A Victorian mathematician whose work is in every computer, smartphone and digital device is to be honoured with a statue in his home town.
George Boole, who was born in Lincoln in 1815, invented Boolean logic, a system of AND, OR or NOT statements.
If approved, the bronze artwork will be placed at the city’s new transport hub.
The design, by sculptor Antony Dufort, has been submitted by the Heslam Trust which said the mathematician should be “remembered with pride”.
In a statement supporting the planning application, it said: “The contribution George Boole made to computer science has been recognised globally by naming a crater on the moon after him.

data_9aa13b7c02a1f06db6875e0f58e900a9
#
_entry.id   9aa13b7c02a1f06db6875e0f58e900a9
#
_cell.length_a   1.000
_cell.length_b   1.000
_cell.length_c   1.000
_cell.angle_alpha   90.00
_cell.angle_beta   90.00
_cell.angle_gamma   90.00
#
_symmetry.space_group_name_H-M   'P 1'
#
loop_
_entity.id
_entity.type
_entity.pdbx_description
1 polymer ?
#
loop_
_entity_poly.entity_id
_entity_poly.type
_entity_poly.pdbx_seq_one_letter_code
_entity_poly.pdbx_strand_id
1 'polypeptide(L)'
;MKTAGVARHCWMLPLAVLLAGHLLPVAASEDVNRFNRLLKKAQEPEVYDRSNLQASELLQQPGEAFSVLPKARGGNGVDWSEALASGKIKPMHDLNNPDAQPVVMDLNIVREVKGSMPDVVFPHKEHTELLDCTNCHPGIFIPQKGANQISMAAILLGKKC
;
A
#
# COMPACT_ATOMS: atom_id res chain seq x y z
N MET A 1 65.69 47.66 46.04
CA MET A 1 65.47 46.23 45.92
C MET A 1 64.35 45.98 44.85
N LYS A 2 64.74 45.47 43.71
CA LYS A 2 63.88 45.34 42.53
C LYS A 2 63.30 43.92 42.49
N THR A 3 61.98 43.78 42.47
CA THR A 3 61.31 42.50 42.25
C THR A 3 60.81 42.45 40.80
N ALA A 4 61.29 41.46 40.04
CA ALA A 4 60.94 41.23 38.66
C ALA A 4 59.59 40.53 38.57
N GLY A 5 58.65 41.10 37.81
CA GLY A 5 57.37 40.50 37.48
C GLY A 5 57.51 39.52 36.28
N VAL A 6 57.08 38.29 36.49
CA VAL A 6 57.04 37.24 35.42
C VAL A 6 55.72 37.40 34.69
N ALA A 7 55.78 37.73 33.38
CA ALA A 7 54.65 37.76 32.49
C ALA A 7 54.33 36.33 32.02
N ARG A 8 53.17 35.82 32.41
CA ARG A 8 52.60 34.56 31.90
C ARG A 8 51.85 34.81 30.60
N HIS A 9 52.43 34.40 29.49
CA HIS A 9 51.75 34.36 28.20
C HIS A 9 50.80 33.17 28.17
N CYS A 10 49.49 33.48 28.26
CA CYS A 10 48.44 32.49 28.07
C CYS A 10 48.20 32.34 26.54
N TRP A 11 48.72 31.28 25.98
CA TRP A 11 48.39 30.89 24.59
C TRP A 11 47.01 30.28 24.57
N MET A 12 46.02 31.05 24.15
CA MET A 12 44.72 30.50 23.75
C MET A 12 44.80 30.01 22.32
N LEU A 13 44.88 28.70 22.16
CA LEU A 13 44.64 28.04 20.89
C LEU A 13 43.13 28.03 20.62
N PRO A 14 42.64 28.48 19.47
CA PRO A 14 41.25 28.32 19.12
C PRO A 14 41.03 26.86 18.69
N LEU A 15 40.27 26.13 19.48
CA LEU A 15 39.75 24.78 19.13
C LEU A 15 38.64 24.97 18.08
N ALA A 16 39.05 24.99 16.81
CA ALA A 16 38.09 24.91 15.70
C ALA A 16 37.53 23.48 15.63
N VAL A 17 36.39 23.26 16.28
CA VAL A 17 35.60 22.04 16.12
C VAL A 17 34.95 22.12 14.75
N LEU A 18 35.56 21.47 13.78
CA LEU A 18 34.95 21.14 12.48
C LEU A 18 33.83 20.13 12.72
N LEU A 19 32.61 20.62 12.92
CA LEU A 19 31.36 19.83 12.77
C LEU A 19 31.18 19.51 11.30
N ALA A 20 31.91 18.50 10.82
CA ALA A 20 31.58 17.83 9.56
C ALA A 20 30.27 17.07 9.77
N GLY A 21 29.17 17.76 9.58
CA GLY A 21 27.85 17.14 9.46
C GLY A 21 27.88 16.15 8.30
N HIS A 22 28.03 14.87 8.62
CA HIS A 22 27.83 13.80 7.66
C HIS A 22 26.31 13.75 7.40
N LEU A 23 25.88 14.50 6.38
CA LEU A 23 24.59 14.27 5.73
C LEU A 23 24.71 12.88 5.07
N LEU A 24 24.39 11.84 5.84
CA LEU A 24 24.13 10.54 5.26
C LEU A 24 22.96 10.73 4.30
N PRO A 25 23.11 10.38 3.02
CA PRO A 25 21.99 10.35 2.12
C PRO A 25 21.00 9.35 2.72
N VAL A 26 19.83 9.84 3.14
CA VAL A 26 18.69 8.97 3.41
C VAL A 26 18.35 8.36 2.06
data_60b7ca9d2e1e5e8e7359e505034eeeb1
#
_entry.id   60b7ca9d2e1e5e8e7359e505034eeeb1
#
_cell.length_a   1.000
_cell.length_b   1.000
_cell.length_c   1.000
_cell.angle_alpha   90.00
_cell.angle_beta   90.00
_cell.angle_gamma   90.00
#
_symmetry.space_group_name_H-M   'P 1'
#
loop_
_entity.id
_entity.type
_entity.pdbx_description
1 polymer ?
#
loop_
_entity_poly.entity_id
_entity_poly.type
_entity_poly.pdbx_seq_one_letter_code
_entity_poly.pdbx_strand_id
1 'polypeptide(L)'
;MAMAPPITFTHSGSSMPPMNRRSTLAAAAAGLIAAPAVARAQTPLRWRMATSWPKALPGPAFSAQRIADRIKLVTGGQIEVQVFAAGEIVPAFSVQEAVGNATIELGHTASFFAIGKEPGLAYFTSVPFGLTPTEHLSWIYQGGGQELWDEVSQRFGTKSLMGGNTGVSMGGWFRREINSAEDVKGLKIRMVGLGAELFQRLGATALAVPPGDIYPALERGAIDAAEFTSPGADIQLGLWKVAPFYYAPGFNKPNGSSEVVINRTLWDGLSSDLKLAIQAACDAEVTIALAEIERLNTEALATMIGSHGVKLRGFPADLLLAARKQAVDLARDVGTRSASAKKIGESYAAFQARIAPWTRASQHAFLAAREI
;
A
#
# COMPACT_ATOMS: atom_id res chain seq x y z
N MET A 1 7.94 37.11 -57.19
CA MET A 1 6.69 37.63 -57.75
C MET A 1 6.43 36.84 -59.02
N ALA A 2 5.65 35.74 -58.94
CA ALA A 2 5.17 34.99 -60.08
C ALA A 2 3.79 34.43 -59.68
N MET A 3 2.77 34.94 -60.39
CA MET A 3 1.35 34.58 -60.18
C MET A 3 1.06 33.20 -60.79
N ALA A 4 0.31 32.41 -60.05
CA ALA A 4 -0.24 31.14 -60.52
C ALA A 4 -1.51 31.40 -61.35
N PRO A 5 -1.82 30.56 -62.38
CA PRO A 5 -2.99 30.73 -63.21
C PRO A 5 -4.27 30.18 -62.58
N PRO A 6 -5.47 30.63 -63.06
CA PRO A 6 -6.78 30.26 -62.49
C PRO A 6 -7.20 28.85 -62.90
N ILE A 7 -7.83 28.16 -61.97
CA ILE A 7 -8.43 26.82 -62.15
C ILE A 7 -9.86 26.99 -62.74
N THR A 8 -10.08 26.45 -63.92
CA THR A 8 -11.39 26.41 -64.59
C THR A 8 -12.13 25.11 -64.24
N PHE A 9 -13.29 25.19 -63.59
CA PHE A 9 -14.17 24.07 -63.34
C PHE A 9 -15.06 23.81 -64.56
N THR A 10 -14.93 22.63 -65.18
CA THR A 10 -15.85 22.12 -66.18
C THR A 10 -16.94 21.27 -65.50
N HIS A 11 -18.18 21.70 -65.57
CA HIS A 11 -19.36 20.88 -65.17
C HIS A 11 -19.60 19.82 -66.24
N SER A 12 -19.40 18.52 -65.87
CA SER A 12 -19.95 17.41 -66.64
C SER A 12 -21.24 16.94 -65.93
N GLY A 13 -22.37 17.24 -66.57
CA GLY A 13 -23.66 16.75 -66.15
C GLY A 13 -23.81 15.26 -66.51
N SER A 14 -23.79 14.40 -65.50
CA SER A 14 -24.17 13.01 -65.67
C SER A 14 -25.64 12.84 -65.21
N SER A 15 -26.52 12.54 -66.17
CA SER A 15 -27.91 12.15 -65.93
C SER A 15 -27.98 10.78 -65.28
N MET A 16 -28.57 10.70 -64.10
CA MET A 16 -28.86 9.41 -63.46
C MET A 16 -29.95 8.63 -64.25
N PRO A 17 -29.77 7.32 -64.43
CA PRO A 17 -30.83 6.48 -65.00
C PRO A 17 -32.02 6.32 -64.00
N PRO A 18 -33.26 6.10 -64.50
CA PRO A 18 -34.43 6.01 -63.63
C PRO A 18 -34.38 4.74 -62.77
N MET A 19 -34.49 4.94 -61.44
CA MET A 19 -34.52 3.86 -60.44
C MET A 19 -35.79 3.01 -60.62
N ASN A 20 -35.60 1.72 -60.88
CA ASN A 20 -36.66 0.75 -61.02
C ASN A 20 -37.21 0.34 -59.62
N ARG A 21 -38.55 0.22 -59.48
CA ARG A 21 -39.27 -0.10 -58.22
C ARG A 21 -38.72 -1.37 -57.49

“It was acknowledged by Alan Turing at Bletchley Park during World War Two that Boolean logic led them to the design of the computer which eventually broke the Enigma Code and is estimated to have shortened the war by two years.
“We feel the city of Lincoln should acknowledge that this important man was born here in Lincoln and remembered with pride.”
Other Lincoln sites already commemorate the mathematician: a Boole memorial window in the cathedral, a plaque on his Pottergate house and a mention on an obelisk to city greats in St Marks.
According to Michael Dunn of Gospelware, an iOS and Android developer, almost every other line of a computer program has a Boolean statement in it.
Boole, dubbed the grandfather of the digital age, had a notion of the impact his logic could have.
He told a friend in 1851 that his creation could be “the most valuable, if not the only valuable, contribution that I have made or am likely to make to science and the thing by which I would desire if at all to be remembered hereafter”.